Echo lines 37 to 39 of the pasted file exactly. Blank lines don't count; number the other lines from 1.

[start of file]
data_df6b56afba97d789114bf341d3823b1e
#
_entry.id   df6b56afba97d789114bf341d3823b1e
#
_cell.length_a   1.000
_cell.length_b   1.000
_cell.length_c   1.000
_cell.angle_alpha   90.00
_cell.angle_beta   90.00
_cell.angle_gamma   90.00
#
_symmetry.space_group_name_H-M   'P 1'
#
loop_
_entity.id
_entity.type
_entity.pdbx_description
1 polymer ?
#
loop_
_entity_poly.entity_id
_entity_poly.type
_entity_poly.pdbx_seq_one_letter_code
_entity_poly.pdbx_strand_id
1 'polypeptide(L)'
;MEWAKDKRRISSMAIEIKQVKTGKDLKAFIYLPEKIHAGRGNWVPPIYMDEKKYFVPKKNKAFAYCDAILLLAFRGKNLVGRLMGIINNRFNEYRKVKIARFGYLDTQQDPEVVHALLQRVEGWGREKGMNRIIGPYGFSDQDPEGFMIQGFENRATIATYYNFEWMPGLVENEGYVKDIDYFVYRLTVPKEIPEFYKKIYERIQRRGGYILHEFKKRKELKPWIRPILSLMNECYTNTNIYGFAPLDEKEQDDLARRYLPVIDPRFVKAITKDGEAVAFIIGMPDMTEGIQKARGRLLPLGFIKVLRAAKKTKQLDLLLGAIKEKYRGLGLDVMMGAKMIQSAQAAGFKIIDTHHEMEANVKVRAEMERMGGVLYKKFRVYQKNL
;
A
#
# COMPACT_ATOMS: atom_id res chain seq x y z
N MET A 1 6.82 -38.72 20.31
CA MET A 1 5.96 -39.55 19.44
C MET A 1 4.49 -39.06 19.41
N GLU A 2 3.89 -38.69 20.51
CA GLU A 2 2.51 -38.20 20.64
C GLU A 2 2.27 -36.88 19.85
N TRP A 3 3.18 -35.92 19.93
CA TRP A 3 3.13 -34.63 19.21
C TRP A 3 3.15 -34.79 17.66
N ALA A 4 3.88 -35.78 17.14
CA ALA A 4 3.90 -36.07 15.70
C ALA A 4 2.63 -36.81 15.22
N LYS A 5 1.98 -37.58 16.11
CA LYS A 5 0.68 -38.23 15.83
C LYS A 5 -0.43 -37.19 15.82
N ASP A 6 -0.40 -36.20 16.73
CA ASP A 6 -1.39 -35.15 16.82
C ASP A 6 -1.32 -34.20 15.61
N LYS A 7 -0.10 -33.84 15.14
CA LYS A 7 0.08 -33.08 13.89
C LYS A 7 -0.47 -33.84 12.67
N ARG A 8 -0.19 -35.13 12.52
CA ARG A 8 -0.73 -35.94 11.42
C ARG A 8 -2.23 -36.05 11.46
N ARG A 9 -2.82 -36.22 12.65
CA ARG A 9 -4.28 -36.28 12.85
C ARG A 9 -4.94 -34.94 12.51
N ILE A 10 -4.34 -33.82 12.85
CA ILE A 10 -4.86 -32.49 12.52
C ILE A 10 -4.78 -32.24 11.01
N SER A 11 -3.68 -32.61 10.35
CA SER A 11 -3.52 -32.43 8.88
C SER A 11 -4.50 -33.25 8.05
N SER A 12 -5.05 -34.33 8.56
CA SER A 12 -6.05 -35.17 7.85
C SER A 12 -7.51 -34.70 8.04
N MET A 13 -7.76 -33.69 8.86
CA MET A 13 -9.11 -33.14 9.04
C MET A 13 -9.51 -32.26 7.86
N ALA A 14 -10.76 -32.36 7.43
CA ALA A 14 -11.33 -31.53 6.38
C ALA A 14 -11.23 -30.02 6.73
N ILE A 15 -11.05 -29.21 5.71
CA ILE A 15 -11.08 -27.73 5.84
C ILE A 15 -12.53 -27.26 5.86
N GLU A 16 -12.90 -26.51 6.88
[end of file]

N TRP A 3 3.18 -35.92 19.93
CA TRP A 3 3.13 -34.63 19.21
C TRP A 3 3.15 -34.79 17.66